Feature: Story on an innovative company in India

This story was published in the Dataquest Magazine and is about an amazing couple from the US, the Binfords, who decided to not only make India there home, but also dstart up a venture in India that promises to revolutionize the way devices read human inputs.... (http://www.dqindia.com/content/Innovator/2007/107031701.asp)

Reading a Bright Future

Towards the late nineteenth century, William John Warner, a young Irishman, traveled extensively through the length and breadth of India to study the ancient Indian art of astrology. He purportedly visited a lot of Brahmins in North India, studying extensively from the ancient manuscripts possessed by them. Later on, he went to create his own sect of astrology, and was known to the world as Cheiro or Count Louis Hamon.

A century or so later, their was another person who landed on the Indian soil. But this time he was not here for knowledge, rather fashioning it from here. It was the time when the 'world had not yet been flattened' and 'tiger was just a cub', when Prof Thomas O Binford decided to shift to India bag and baggage. For over three decades, Binford, a leading researcher in image analysis and computer vision, was at the Stanford University as a professor of computer science (Research). In 2000, when he retired from Stanford, Binford decided to don the hat of an entrepreneur and work on a startup. Since, he would be funding the startup from his retirement fund, he had to be quite discerning about how and where he invests the money and that is where India comes into the picture.

Handwriting Recognition Engine
Around the same time India was emerging in the global consciousness, thanks to the Y2K success. Binford decided to take a risk, and in 2001 shifted to India with his wife (a former manager at HP). Settling down in Bangalore, Binford floated Read-Ink Technologies in the space of handwriting recognition. Read-Ink is currently building handwriting recognition technology that could be used in tablet PCs to mobile PDAs that use the stylus. A whole lot of companies across the world have been trying to solve this issue. "The case is fairly simple, every individual has a unique handwriting much like his fingerprint. How can computers decipher it? How can it be digitized? We are trying to solve this problem," says Binford.

The company is close to building a high accuracy recognition engine for handwriting and printed text. Based on this, organizations across the globe can automate their data capture process. According to Binford, the engine is going to be launched in the market soon, and already has generated considerable interest in the market.

"We are currently in the prototype stage and working on the alpha version. Hopefully by the middle of the year the product will be launched," he says. Read-Ink has close to 20 engineers that are currently working with Binford. "Most of them are IIT graduates, highly motivated and raring for a challenge," he adds.

For the professor the biggest source of support has been his wife, Ione. She is the CEO of Read-Ink and takes care of all the operational issues, like managing the team, marketing, etc. She even runs a small all-night accounting back-office service for American customers. "It is a small service with few clients. It helps us to cover the cost," she says. Surprisingly, Ione does not think much of the cultural shift. "Since, I am basically from Brazil, India seems quite like home, except probably the infrastructure is much better in Brazil," she adds gingerly.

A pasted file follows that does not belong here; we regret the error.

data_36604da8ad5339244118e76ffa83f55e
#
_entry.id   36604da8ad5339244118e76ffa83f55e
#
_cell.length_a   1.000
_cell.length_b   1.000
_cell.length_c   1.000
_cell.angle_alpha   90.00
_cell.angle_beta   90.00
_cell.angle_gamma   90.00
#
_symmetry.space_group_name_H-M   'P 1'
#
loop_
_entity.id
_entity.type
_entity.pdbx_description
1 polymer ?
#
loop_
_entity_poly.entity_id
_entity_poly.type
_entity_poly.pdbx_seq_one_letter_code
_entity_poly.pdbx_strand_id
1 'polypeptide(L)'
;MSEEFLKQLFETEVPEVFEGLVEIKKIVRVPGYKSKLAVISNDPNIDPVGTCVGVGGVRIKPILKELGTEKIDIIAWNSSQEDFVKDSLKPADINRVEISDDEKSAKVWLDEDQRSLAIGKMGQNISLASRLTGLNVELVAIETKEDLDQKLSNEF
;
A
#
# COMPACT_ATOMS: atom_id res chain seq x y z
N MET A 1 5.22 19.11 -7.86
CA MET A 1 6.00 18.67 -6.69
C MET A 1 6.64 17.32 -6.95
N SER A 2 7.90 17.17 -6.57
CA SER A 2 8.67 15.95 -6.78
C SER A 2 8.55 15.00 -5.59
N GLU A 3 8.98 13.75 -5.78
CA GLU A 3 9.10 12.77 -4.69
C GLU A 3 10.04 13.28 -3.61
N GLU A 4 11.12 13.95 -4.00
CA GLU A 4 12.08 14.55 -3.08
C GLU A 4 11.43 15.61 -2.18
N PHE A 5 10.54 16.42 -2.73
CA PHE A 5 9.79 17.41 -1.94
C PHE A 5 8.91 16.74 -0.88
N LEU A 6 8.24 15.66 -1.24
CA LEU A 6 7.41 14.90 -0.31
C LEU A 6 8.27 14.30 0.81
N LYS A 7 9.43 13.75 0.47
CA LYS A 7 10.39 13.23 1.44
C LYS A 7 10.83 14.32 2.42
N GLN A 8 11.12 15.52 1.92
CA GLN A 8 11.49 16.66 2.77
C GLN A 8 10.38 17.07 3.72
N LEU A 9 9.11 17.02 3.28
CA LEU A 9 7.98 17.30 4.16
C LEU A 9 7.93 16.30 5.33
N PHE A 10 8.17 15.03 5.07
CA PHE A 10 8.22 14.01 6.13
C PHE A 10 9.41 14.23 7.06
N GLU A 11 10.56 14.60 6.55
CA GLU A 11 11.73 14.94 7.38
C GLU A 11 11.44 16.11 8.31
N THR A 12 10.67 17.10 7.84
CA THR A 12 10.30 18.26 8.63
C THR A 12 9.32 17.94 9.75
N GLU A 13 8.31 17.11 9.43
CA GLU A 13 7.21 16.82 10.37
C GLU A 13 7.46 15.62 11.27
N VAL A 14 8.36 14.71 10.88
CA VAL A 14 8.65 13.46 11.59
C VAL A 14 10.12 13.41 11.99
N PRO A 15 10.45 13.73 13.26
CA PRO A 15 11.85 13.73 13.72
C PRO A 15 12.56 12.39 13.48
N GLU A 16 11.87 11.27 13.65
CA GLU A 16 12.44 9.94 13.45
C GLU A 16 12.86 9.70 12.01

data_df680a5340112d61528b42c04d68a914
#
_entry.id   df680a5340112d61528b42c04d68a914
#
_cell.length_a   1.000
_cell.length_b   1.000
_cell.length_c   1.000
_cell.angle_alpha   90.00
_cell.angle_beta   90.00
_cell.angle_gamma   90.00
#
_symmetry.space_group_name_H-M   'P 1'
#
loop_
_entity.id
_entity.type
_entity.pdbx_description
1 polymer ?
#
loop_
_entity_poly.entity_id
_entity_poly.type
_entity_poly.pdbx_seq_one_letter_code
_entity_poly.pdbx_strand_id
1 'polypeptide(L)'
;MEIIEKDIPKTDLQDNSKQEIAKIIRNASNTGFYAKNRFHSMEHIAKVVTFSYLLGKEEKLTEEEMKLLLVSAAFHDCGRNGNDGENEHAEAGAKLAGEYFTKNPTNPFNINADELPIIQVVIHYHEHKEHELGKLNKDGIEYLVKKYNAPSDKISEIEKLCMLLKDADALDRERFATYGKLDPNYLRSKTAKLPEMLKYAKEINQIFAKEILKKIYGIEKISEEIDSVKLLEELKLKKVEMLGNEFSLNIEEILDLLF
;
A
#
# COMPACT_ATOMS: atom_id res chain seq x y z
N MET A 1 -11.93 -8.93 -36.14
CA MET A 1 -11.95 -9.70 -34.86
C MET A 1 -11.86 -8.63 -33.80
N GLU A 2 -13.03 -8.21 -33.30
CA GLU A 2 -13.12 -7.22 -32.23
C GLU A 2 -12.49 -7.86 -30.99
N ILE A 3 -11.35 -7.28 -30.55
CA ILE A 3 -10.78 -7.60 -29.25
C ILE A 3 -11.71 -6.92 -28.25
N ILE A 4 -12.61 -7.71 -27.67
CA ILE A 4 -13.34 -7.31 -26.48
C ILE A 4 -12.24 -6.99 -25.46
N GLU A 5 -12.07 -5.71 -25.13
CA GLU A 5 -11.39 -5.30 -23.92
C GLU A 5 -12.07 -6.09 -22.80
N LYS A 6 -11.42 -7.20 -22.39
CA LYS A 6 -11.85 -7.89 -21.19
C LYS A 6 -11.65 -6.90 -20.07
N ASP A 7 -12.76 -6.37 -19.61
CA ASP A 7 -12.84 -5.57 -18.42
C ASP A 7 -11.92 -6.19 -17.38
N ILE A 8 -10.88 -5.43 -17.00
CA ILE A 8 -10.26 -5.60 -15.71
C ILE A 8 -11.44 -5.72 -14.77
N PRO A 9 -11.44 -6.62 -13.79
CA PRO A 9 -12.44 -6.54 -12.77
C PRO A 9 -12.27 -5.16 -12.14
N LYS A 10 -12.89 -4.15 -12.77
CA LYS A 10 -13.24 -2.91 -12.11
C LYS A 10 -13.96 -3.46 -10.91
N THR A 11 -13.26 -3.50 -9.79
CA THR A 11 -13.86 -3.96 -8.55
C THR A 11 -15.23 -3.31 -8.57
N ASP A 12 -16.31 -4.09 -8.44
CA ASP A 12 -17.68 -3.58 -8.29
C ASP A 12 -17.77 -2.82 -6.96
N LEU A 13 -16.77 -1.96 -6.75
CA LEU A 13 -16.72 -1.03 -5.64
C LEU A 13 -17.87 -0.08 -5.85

A few years into the venture, the Binfords made acquaintance with Pankaj Jain, a Stanford University and IIT Delhi alumnus. Jain was just back from a stint in the fabled Bay Area and was planning to do something on his own. He had earlier worked with Oracle and Seibel in the US. It was after the interaction that Jain and the Binfords launched another venture, Taxila Labs.

Named after the ancient university in modern day Afghanistan, Taxila Labs is working at developing a solution that makes vast amount of information available on mobile phones both through voice and data, thereby making mobile phones as potent as the PC.

"By using the technology developed by us, companies like retailers and service providers can build storefronts and portals that consumers can access on mobile phones and discover the relevant items with ease. These storefronts and portals provide the same choice that is available over the web through a PC and thus enable the Long Tail economies on the mobile phone," says Jain. The company is very close to finalizing deals with a few companies in India and would be commercially launching the product soon.

"We intend to run and test this technology first in the Indian marketplace, before taking it to advanced markets like Japan and Korea. Considering the mobile explosion in India, if the technology works well in India, it can work anywhere in the world," adds Jain.

Till date, the Binfords and Jain have been funding the ventures from their own pocket. They live and work in the same building, saving on rent. The ground floor contains a kitchen and employee dining room as well as the Binfords' bedroom and employees' guest rooms. Things might have been a wee bit tough, but they are sure that the technology that they are developing is going to take the market by storm, the way Google and Netscape had done in the Silicon Valley. Like Ione says, "I see a dim light at the end of the tunnel". The distance seems to be decreasing and the light is getting brighter. Who knows, as in the twentieth century the world learnt palmistry thanks to India (merci Cheiro), probably in the twenty-first century the devices might learn to read handwriting, again courtesy India (merci Binfords).

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